JSC appoints 18 magistrates for special courts 

Source: JSC appoints 18 magistrates for special courts – DailyNews Live

STAFF WRITER      8 July 2018

HARARE – The Judicial Service Commission (JSC) has designated 18
magistrates to preside over special courts that will administer justice in
cases involving politically-motivated violence and intimidation.

JSC, Chief Justice Luke Malaba, on Friday gazetted the names of the
magistrates through General Notice 431 of 2018.

“It is hereby notified that the Judicial Service Commission has, in terms
of section 133L(3) of the Electoral Act (Chapter 2:13), designated the
magistrates…to try cases of politically motivated violence and
intimidation in the provinces under which their names appear before,
during and after the harmonised elections for President, Members of the
National Assembly and councillors scheduled to take place on Monday 30th
July 2018,” readspart of the notice.

In Harare, the JSC appointed Nyasha Vitorini, RuramaiChitumbura,
KudzanayiZhove, Elizabeth Magomore, YeukaiChigodora, Blessing Murwisi and
Nyasha Marufu to preside over the cases.

In Matabeleland North, Sithembiso Ncube, Nyaradzo Ringisai, Franklin
Mkwamanzi, Tancy Dube, Stephen Ndlovu and Lungile Ncube complete the list
of names nominated by the JSC.

Two magistrates were designated for Manicaland, namely Innocent Bepura and
Lazarus Murendo.

Masvingo will also have two magistrates namely Takawira Mugabe and Purity
Gumbo, while Joshua Mawere will man the court in Matabeleland South.

In April, government announced the setting up of special courts to deal
with cases of political violence, as part of its drive to curtail unrest
and intimidation ahead of the first post-Robert Mugabe elections set for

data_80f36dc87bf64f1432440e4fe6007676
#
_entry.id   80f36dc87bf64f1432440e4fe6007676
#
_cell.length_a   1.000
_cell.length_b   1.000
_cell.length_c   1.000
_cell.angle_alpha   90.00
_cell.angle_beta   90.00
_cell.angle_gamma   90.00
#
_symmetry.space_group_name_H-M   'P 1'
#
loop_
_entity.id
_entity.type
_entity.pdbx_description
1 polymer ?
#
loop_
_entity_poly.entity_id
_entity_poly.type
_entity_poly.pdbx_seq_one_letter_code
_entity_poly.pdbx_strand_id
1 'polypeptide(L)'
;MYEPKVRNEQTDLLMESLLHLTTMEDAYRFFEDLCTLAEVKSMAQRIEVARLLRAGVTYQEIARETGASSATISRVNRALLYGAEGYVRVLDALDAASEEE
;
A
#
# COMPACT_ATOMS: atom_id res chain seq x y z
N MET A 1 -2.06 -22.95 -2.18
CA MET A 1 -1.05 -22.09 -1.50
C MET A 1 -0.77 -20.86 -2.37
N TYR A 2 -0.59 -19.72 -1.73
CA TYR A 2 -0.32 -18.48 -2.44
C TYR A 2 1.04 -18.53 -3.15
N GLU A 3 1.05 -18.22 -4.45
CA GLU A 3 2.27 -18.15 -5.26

Past elections had been marred by violence against the opposition by
supporters of the 94-year-old Mugabe, who was removed in a de facto
military coup in November.

This is the first time that such courts have been established and follows
new President Emmerson Mnangagwa’s pledge to hold a free and peaceful

Delivering a vote seen as free and fair is crucial to Zimbabwe’s efforts
to mend ties with the West and could help unlock foreign funding and
investment needed to revive the struggling economy.

As such, the JSC has been on the market to recruit 60 magistrates and
several interpreters to boost efficiency in the justice delivery system
and reduce the case backlog at lower courts.

It has since appointed the 60 magistrates from a pool of over 700
applications received.

Government recently gave the JSC the green light to recruit 233 employees
in a bid to oil the wheels of justice and to restore the functionality of
the courts.

The unfreezing of the posts will result in the organisation recruiting 70
magistrates, 37 court interpreters, 15 clerks of court, 51 assistant
registrars, 30 judges’ clerks and 30 drivers between July and November
this year.

With effect from September 1, JSC will recruit 10 court interpreters, 20
assistant registrars, 10 drivers, 10 judges’ clerks and the last batch of
10 magistrates.

In November, the commission will recruit 15 clerks of court, 31 assistant
registrars, 20 judge’s clerks and 10 drivers.